Overview (Masterplots II: Christian Literature)
Charles Wright’s extensive and informative discussions of the shape and structure of poetry—his own and the work of the artists he admires—are an indication of the importance of these elements for him, but at least as important is his emphasis on the spiritual dimensions of a poem. In one of the first entries in “Improvisations on Form and Measure” (which he published in 1987 as an explanation of his aesthetic intentions in the form of a series of brief statements and quotations), he declared, “Form is nothing more than a transubstantiation of content.” This assertion forms a gloss on a familiar theme that combined the linguistic invention, which is a central feature of his work, with a vocabulary redolent with religious implications. Several entries later, again casting formal concerns within a religious context, he states, “Each line should be a station of the cross.”
These assertions seem to derive from a traditional Catholic foundation, but Wright has considerably complicated this impression with his observation that he “was formed by the catechism in Kingsport [Tennessee], the evangelical looniness at Sky Valley Community in North Carolina, and by songs and hymns,” and through his juxtaposition of High Renaissance depictions of religious icons (derived from the work of Dante Alighieri and other European classical masters) with the gospel music of American legends such as the Carter family, near Kingsport. Calling their music “God-haunted, salvation-minded and evangelical,” and identifying its theme as “death, loss, resurrection, salvation,” Wright has, in his poetry, developed a distinctly personal version of a powerful spiritual vision from seemingly disparate components.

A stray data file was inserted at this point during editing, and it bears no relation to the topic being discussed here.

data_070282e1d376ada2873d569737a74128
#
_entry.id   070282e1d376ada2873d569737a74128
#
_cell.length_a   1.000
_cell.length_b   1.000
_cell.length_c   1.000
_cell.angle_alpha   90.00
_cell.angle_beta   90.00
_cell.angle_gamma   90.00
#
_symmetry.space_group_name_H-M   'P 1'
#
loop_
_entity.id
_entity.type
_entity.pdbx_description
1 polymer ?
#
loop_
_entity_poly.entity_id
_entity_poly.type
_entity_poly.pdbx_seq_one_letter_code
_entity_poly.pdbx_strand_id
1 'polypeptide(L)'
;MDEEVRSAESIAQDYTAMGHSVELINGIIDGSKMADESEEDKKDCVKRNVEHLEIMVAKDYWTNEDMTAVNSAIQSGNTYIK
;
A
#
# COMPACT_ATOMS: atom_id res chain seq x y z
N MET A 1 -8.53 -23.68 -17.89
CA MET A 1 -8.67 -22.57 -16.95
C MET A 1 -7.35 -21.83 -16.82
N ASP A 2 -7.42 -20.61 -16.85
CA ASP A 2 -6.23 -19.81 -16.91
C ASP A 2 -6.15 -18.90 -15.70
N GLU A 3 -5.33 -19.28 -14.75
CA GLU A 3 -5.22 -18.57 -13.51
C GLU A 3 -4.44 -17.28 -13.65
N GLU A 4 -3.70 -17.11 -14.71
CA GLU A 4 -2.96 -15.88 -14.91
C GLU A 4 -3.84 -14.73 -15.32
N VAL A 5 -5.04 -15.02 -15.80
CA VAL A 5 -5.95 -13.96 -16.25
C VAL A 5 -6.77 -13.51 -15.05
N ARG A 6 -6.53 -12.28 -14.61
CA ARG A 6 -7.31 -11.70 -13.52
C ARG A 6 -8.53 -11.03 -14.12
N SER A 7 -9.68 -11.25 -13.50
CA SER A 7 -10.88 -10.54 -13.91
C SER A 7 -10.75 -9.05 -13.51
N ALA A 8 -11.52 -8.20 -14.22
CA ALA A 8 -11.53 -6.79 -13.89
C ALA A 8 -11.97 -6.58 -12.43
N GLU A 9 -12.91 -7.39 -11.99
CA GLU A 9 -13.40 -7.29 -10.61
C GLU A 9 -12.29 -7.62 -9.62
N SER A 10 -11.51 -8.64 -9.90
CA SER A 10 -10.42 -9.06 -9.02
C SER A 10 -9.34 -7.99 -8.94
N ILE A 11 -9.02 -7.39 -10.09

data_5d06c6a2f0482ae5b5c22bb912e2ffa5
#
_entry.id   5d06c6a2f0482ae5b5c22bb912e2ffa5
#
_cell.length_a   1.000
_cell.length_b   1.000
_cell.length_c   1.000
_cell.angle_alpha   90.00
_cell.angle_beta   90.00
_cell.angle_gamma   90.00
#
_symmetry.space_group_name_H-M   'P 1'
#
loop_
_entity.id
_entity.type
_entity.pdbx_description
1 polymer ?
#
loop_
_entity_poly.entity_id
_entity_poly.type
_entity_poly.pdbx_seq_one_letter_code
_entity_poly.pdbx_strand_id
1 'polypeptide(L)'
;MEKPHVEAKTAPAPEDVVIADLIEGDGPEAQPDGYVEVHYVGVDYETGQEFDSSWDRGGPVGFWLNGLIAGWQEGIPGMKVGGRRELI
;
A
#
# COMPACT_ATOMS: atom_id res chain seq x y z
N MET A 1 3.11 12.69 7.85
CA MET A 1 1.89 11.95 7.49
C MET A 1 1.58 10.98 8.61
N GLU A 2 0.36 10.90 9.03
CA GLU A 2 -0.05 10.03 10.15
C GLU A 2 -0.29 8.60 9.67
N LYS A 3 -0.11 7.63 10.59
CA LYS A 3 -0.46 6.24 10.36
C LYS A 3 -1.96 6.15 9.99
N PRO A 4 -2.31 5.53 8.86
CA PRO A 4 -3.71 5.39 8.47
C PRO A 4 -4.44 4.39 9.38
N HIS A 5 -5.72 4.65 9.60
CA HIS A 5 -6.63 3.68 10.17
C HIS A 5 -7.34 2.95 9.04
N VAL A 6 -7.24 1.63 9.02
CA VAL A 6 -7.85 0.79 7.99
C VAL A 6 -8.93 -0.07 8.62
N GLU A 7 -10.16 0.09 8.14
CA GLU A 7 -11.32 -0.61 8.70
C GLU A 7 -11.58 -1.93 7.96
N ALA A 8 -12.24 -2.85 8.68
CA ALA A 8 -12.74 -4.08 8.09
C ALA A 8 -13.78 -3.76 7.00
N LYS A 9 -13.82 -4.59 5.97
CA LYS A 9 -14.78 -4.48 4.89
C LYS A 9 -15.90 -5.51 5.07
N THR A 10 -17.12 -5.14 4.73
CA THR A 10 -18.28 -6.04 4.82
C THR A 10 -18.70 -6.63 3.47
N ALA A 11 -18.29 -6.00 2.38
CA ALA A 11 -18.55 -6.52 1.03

The poems in his Pulitzer Prize-winning volume Black Zodiac form a polished, nuanced expression of this vision. The volume is divided into five sections, beginning with the classic “Apologia Pro Vita Sua,” in which the poet accepts as a matter of being that “The love of God is the loneliest thing I know of,” wondering “Who can distinguish darkness from the dark, light from light.” The poems are designed as an exploration of a cosmos that has come into existence through a divine verbal declaration of light, but a cosmos that remains wreathed in shadow and darkness, its outlines and substance often obscure and untenable. “Apologia Pro Vita Sua” serves as an explanation, after the well-known poem of the same title by Cardinal John Henry Newman (1801-1890), for an individual’s progress on a spiritual journey, a journey that...
(The entire section is 1047 words.)
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